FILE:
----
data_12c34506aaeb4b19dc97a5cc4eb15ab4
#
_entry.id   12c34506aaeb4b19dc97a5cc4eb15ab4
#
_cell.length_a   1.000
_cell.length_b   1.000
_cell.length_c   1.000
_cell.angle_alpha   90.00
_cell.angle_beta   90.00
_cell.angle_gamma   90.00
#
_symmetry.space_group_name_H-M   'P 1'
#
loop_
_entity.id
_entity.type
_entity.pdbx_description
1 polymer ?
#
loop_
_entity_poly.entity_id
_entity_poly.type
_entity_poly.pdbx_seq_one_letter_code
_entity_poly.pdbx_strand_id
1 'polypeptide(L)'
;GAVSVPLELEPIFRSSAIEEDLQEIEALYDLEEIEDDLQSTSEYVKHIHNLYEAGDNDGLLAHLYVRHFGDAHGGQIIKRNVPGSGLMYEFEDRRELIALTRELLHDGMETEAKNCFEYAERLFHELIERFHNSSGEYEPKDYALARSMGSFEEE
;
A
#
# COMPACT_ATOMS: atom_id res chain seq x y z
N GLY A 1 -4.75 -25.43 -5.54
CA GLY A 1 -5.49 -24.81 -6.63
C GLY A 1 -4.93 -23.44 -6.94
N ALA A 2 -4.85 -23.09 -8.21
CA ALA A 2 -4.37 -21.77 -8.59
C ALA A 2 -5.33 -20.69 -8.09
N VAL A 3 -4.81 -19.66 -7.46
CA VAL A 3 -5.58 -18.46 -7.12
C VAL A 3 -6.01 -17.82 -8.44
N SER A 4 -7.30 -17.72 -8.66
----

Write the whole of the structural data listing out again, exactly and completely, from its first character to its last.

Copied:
data_12c34506aaeb4b19dc97a5cc4eb15ab4
#
_entry.id   12c34506aaeb4b19dc97a5cc4eb15ab4
#
_cell.length_a   1.000
_cell.length_b   1.000
_cell.length_c   1.000
_cell.angle_alpha   90.00
_cell.angle_beta   90.00
_cell.angle_gamma   90.00
#
_symmetry.space_group_name_H-M   'P 1'
#
loop_
_entity.id
_entity.type
_entity.pdbx_description
1 polymer ?
#
loop_
_entity_poly.entity_id
_entity_poly.type
_entity_poly.pdbx_seq_one_letter_code
_entity_poly.pdbx_strand_id
1 'polypeptide(L)'
;GAVSVPLELEPIFRSSAIEEDLQEIEALYDLEEIEDDLQSTSEYVKHIHNLYEAGDNDGLLAHLYVRHFGDAHGGQIIKRNVPGSGLMYEFEDRRELIALTRELLHDGMETEAKNCFEYAERLFHELIERFHNSSGEYEPKDYALARSMGSFEEE
;
A
#
# COMPACT_ATOMS: atom_id res chain seq x y z
N GLY A 1 -4.75 -25.43 -5.54
CA GLY A 1 -5.49 -24.81 -6.63
C GLY A 1 -4.93 -23.44 -6.94
N ALA A 2 -4.85 -23.09 -8.21
CA ALA A 2 -4.37 -21.77 -8.59
C ALA A 2 -5.33 -20.69 -8.09
N VAL A 3 -4.81 -19.66 -7.46
CA VAL A 3 -5.58 -18.46 -7.12
C VAL A 3 -6.01 -17.82 -8.44
N SER A 4 -7.30 -17.72 -8.66